Rent prices that have risen 50 percent over the past decade began to deteriorate in May on a month over month basis in gateway markets and tech hubs, some of which had the greatest numbers of infections. Both rents and incomes in markets depending on oil and tourism are expected to be hardest hit.

New leases being signed are being signed at lower rates, said Willet.

“And, if you have residents who are paying rent, you want to hang on to them,” said Willett, advising owners to protect their current rent rolls by working out deals with residents who are short on funds and possibly extending their leases on the back end to allow for deferred rents now.

Influencing behavior

Most big apartment owners were quick to negotiate these rent deferral and payment plans, but small owners, which make up 95 percent of the nation’s rental industry, are hit especially hard when they do not get rent payments from their tenants in time to pay their own mortgages and other bills.

In the current market disruption, single-family homes have outperformed multifamily on early rent collections—good news for individuals who own and rent out second homes and depend on the receipts.

During a resident sentiment webinar series, hosted by Grace Hill on April 28, focused on the outlook for May rent collections, participant Adam Waytz, associate professor of management and organizations at Northwestern University, Kellogg School of Management, explained how highlighting social norms can help promote a desired behavior among residents.

“Communicating to residents that their neighbors have been willing to pay at least some of the month’s rent can help to convince them to make a similar gesture and even sign a pre-commitment for the next month’s rent,” he said.

Just as important, he said, are material gestures on management’s part, such as waiving a credit card fee, allowing residents to access a premium program at no cost or paying a utility bill in difficult times—small gestures that go a long way with residents when brand equity is on the line

“Operators that provide a high level of customer service will be rewarded with resident loyalty,” Waytz said.

But loyalty will only go as far as the residents are able to pay rent.

Adjusting to a post-pandemic world means owners also should focus on new ways to satisfy resident demand for security and cleanliness and rethink amenity packages. Emphasis will again be on business centers as more people work from home and community spaces may be retooled to allow for safe distancing, according to Grace Hill.

Positive signs

In Q1, RealPage reported property website traffic down 20 percent year over year and changes in leasing metrics pointed to a slowdown in online activity and guest card creation, down 36 and 35 percent, respectively.

But apartment operators noticed encouraging signs amidst the COVID-19 uncertainty at the end of April. Website traffic and guest card creation improved and, although both had tanked around March 25, the trend is now curving upward.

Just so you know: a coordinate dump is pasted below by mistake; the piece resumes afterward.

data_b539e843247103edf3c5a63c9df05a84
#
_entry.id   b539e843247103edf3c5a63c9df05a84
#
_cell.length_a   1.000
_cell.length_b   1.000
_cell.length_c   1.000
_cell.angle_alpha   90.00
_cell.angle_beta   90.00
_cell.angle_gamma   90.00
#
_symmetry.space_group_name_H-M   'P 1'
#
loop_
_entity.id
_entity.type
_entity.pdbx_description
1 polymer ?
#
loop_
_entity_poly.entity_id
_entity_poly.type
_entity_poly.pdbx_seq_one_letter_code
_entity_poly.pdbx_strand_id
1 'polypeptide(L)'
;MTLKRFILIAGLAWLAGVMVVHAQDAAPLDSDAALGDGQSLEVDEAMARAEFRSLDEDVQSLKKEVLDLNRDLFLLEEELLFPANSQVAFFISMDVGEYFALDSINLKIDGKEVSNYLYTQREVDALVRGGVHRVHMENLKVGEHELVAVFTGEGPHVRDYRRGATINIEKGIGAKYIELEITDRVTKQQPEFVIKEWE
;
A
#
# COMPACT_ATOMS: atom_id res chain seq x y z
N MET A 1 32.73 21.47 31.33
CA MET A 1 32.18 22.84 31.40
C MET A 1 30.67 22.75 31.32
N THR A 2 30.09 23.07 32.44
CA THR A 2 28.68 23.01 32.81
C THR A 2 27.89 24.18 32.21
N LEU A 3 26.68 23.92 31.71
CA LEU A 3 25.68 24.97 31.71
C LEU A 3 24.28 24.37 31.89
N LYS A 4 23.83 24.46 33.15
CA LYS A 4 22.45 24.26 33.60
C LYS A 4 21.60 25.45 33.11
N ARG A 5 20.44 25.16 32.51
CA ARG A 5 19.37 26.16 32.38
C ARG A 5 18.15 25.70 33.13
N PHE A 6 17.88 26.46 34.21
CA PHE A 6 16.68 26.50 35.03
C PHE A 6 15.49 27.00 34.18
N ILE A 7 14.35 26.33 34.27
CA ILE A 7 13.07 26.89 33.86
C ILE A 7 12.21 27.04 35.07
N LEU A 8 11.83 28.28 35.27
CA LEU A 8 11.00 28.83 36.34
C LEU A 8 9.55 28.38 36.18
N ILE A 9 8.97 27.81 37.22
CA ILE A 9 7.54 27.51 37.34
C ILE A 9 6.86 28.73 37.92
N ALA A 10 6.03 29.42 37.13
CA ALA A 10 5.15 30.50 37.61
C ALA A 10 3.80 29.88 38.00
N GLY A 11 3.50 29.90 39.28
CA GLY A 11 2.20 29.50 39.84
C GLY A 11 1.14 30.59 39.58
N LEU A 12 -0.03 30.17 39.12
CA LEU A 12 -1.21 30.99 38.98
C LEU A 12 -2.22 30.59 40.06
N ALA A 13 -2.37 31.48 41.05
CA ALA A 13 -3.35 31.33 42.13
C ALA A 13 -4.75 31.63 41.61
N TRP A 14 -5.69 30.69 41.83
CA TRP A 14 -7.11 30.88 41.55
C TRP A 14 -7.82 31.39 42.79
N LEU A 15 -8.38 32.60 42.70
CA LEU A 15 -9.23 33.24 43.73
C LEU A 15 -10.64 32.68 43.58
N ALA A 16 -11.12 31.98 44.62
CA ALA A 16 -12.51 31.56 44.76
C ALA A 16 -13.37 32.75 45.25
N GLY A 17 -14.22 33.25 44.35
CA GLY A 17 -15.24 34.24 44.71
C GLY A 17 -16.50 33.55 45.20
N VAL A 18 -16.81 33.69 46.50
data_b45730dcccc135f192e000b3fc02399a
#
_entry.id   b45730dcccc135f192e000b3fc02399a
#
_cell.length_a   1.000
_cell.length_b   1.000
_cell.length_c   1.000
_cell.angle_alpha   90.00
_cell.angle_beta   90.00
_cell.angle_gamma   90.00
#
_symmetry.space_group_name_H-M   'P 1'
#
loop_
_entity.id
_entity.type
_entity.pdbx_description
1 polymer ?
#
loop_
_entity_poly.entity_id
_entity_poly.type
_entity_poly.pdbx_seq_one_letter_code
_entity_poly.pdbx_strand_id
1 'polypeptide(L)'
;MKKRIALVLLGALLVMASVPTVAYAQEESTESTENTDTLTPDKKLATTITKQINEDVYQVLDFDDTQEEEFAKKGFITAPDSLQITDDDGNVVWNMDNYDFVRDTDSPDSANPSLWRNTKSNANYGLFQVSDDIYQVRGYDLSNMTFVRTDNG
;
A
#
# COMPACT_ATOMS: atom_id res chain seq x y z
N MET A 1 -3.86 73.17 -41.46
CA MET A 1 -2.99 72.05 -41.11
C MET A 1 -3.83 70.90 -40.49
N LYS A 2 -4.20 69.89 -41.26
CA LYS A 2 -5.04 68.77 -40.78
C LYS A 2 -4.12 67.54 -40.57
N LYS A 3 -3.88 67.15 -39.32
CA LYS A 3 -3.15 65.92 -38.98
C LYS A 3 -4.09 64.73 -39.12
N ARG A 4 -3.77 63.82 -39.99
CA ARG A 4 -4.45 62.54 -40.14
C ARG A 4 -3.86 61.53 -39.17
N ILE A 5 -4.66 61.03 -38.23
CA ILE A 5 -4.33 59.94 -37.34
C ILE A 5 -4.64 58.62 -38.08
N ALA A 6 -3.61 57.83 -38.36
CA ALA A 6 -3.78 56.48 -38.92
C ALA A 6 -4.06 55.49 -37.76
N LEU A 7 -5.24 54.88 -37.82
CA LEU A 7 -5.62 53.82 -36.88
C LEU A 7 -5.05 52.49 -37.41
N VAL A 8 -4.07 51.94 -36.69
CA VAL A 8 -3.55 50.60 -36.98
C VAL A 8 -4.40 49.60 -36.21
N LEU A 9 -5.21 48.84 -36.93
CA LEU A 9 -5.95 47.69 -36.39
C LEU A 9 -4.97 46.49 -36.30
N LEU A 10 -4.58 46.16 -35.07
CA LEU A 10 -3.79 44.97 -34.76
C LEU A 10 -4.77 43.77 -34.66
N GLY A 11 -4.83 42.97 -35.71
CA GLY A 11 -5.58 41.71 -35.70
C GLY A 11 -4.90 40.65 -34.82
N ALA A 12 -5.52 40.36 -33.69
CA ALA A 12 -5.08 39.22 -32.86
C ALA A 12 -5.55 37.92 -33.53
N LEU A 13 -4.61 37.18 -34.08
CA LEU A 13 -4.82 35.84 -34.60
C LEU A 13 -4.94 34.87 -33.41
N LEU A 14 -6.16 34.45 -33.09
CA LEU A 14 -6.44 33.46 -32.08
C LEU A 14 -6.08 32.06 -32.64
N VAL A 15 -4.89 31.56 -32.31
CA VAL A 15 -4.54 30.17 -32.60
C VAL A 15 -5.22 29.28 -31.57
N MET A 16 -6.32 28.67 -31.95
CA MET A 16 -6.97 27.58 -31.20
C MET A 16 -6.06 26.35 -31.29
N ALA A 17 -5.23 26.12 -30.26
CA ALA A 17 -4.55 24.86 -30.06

Grace Hill found that four in 10 renters plan to move in the next six months, a trend that also was reported by RENTCafe, based on a survey of 9,000 respondents on the Internet Listing Service’s website.

RENTCafe found that 62 percent of renters who planned to move before the pandemic, but put the plans on hold, plan to move again as soon as they find a suitable apartment.

Data reveals that online apartment searches and virtual tours of units have increased 10 percent, suggesting people’s hunts for new rental homes has returned to pre-pandemic levels.

The data that points to consumer optimism in apartment renting is welcome, given the dive that online traffic took in March after the World Health Organization declared the novel coronavirus outbreak a pandemic.

But good news is tempered by the reckoning that temporary reprieves from eviction and foreclosures will end and back rent and mortgage payments will again come due. Many cash-strapped renters may move in with family members or double up with friends.

Other metrics

Willett does not expect new multifamily construction starts in the near future, except in the affordable housing sector. Apartment construction is just off its multi-decade high, with ongoing projects totaling around 600K market rate units in various stages, with Dallas/Ft. Worth, Los Angeles and Washington D.C., leading the charge. These units must be finished and leased in a time of limited demand, when 900 properties totaling 224K units already are in lease-up limbo, which could add six months to the typical 12- to 18-month stabilization period for new assets, said Willett.

RealPage expects occupancy to fall at least 200 basis points through the end of next year, but the strong occupancy in early 2020 should provide some cushion for the coming downturn. Class B assets in suburban locations are the best performers, but A class suburban properties also are in comparatively good shape, said Willett.

“Acquisitions will experience reduced volume and a bit of a break. Sales prices for apartment properties are at last year’s high and remain the most desired real estate asset class, but the recent pause in investment activity in Asia is expected to flow over into the U.S.

“Last recession, a lot of capital was put in distressed asset funds and everyone waited for fire-sale pricing that never happened. Pricing will come down a little and a handful of properties will be bargains, but with so much capital searching for deals, any repricing is not going to be huge,” said Willett.

Author Wendy Broffman